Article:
Now, in many ways it is a typical village. Everyone knows everyone and everyone knows about everyone. And what they don't know? Well, why spoil some good gossip with the truth? It's far less interesting. The truth, that is. The other typical thing about this village is that local affairs are run from the pub. In a way, you could liken it to a kind of 'godfather' situation. You know, the 'Family' that controls life. In a rather gentle and totally innocuous way of course.

Our 'Family' is headed by the publican, Jon. He isn't actually a local as he and his wife come from the other side of the country, but there is no doubt - life in the village revolves around their pub. If you want a 'job' done, then that's where you go. But let me re-assure you. This is much less menacing than it sounds, because a job down here means 'klussen' and that includes everything from building, decorating and gardening to cleaning, plumbing and wiring. What's even better is that Jon has a member of the family or a friend of the family for everything too. So if it's wiring you want, then it's Arno. If it's roofing you need, then it's Ernst. In fact, you do have a choice - of sorts: you can have Arno assisted by Ernst. Or Ernst assisted by Arno. Good, huh?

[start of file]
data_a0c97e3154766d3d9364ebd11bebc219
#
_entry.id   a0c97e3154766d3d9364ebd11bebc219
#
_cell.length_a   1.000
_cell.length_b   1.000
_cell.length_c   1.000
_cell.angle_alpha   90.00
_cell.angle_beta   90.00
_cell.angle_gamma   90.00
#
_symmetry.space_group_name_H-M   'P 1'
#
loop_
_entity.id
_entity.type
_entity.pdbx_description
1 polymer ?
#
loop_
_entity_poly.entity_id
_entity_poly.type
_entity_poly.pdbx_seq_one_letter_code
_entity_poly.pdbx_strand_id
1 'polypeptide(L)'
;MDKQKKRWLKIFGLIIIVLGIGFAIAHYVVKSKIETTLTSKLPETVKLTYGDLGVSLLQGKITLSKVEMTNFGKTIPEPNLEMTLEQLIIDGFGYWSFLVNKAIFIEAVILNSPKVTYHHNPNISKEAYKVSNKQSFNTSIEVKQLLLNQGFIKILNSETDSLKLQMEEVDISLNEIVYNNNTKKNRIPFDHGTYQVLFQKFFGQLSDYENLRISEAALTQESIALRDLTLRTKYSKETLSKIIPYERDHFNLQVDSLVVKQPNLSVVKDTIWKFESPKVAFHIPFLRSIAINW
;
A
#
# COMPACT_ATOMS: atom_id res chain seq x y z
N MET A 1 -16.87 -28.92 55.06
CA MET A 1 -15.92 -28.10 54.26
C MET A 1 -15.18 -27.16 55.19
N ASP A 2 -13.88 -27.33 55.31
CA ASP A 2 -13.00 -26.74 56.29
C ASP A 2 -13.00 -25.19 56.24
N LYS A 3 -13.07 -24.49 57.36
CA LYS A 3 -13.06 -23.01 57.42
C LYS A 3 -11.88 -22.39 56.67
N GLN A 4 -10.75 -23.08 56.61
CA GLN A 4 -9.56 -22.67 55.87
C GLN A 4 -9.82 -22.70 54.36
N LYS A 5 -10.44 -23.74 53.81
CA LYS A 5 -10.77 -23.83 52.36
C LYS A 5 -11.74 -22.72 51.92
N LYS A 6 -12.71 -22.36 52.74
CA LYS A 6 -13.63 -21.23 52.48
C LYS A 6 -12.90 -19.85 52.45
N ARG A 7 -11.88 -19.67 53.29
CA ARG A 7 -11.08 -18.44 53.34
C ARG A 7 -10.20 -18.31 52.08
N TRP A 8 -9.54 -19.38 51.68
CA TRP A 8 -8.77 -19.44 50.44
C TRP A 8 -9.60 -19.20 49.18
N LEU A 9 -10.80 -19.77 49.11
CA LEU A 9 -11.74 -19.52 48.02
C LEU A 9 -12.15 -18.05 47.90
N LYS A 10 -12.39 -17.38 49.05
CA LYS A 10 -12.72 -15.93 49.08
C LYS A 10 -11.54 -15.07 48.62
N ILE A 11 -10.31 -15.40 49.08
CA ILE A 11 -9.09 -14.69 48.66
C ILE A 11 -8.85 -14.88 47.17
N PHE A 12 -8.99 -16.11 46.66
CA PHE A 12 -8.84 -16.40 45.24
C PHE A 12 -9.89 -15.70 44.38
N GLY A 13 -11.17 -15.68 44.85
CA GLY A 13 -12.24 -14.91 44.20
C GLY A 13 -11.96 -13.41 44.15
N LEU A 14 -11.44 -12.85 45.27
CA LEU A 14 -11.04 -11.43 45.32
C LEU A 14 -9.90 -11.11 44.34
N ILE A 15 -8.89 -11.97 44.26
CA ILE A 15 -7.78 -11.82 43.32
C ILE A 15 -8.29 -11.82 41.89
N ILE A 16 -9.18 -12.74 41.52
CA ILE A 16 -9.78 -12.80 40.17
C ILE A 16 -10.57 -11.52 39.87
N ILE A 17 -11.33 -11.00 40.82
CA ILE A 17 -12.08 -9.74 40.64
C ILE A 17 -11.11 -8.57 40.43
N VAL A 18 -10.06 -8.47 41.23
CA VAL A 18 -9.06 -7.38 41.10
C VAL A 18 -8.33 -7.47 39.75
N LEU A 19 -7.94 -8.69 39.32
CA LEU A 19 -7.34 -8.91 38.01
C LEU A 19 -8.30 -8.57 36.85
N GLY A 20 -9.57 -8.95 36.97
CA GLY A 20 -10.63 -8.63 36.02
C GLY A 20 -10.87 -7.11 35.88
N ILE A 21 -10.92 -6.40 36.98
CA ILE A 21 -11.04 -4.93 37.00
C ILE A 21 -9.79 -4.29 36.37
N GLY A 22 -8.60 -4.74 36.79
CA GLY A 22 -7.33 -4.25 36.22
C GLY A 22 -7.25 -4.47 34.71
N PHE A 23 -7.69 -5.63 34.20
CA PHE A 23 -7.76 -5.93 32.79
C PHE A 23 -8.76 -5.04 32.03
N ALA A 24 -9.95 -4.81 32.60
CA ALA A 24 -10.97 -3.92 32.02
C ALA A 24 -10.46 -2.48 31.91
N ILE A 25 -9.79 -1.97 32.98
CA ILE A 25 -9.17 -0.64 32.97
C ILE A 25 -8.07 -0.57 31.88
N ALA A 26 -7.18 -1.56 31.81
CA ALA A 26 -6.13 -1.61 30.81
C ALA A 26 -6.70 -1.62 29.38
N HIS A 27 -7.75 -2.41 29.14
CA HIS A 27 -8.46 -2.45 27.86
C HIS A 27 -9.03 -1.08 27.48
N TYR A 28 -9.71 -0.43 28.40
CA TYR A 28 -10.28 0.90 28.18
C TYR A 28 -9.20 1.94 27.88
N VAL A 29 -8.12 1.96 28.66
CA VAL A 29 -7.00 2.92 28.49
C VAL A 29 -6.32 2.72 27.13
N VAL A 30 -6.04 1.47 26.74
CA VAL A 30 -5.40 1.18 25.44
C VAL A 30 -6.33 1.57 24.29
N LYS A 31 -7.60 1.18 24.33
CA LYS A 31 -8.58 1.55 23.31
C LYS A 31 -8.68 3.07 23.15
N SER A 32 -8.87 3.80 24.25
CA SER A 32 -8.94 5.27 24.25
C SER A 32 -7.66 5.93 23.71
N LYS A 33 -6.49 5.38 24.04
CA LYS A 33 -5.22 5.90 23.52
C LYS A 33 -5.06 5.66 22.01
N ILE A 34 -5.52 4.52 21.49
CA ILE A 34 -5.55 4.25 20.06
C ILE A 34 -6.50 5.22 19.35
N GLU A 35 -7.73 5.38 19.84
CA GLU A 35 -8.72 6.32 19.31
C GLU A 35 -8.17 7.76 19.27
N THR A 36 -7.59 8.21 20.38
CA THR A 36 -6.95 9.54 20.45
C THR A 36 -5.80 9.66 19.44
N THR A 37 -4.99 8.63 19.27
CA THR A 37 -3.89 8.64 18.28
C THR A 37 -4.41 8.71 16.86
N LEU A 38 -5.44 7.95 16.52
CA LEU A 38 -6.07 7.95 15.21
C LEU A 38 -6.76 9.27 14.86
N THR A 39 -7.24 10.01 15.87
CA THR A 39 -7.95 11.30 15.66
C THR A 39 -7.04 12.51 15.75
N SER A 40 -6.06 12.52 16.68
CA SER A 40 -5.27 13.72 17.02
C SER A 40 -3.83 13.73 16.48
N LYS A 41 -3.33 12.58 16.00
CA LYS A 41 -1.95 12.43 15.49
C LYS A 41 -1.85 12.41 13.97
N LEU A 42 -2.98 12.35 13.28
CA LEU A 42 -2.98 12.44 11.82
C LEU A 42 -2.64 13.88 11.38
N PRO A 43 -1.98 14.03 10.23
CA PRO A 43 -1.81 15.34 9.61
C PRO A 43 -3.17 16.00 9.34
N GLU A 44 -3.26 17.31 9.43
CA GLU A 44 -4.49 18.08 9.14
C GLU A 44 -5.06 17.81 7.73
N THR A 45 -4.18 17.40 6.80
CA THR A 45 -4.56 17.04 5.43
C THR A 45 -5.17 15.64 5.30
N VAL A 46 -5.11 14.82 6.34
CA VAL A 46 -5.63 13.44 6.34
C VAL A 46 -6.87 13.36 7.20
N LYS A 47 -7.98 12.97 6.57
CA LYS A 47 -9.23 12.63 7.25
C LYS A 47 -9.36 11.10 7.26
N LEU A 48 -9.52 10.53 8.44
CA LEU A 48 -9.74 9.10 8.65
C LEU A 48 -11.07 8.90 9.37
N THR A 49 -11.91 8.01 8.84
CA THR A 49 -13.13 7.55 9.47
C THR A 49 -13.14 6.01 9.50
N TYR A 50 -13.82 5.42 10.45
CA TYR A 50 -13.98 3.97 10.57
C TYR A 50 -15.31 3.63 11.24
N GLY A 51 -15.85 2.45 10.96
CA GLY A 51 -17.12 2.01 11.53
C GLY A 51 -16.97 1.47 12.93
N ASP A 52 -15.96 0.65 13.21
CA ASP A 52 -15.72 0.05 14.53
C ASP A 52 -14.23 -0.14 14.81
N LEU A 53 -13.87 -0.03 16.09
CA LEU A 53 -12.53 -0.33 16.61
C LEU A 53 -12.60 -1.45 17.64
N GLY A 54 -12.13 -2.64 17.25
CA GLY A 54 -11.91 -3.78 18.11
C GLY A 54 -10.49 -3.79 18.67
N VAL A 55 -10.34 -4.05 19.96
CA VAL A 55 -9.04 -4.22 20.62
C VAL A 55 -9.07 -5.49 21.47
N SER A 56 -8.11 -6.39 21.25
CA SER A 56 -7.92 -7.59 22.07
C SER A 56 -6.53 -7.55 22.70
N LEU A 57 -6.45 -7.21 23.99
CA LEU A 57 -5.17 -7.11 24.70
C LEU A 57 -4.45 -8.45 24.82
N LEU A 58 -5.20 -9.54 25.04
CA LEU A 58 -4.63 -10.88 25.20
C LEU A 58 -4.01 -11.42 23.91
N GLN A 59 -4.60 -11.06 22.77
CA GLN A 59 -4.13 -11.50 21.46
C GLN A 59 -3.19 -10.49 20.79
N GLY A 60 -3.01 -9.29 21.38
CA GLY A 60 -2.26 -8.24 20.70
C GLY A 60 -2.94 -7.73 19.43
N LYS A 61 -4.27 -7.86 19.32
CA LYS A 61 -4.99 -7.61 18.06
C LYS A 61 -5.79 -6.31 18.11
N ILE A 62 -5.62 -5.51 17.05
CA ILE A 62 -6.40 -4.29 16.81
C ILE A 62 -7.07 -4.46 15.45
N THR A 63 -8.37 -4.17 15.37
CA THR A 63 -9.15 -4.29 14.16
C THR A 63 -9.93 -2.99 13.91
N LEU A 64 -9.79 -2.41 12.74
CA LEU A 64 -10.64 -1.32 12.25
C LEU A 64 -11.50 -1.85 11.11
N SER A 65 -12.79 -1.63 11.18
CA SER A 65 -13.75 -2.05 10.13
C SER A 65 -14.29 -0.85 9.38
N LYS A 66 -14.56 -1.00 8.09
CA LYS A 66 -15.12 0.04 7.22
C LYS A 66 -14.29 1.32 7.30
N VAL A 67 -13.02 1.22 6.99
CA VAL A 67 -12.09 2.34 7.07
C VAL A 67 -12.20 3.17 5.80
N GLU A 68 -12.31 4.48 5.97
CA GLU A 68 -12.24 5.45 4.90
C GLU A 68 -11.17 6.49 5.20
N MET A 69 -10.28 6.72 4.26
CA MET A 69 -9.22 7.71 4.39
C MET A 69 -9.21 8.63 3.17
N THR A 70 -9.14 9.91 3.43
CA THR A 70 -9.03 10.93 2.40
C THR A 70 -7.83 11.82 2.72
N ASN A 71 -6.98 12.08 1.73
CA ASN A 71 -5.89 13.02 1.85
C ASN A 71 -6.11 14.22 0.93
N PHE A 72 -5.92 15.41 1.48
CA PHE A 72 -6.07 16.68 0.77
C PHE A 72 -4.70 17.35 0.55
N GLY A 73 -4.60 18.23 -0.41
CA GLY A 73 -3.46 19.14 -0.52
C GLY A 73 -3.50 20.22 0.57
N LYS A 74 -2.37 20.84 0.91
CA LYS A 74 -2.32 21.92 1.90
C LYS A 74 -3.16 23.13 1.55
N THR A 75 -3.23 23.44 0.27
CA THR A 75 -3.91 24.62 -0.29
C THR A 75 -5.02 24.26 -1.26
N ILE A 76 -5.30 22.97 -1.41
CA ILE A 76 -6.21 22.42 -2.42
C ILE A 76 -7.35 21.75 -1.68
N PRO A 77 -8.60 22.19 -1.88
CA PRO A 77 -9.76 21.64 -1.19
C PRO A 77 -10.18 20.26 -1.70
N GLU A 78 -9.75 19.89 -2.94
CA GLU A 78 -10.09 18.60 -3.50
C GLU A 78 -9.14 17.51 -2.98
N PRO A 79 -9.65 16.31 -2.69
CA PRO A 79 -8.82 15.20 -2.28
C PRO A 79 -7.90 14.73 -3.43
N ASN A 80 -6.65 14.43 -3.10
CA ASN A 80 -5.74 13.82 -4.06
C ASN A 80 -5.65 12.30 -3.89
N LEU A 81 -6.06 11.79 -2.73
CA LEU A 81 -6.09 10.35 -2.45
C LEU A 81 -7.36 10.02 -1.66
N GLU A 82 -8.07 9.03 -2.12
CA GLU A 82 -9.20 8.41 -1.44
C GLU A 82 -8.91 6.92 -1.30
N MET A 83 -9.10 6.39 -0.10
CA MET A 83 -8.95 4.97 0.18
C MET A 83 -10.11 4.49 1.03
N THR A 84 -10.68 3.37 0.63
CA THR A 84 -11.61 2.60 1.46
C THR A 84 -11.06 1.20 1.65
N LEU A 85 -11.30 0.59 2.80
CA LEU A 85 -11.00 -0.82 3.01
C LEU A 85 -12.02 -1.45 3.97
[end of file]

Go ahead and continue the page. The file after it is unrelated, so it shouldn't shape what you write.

Then the local cleaning lady is his son's wife's sister's friend. Jon's, I mean. She 'does' for practically everyone and if you need her, then you just call Jon. He is facilitator, organiser and conduit, or whatever else you like to call him. You just have to remember that you won't get far in the Village without bumping into him or his Family.

We also have our share of local personalities. One I particularly enjoy is a neighbour who for sake of discretion I shall call Jack. Jack used to live in Terneuzen and have his holiday home in the village. Then he decided he loved his holiday home so much he wanted to move here, which he did. This might seem pretty rash until you consider that Terneuzen is only nine kilometres away...and yes, he really did have his house here as a holiday home.

Anyhow, Jack is totally in love with the village. He has never discarded his notion that this is where he came to get away, so every day to him is a holiday and he never fails to tell you so when he sees you. It really is quite uplifting in a way. The weather is always wonderful, the view is always fantastic, the village is always perfect. How much more positive could you want anyone to be? Whenever I feel in need of a bit of a boost, I just make sure of opening the front door when Jack is walking past. It's instant therapy, happiness guaranteed. Bless him.

Well, I could go on, but I realise I've probably exceeded all the recommended limits for a blog post already, so I'll shut up for now, but maybe I'll post some more observations about life in the dorp on the dyke another time. For the moment, the writing thirst has temporarily been quenched and I shall go off, contentedly of course, to my bed in my little house in the Village. Sleep tight and slaap lekker allemaal xx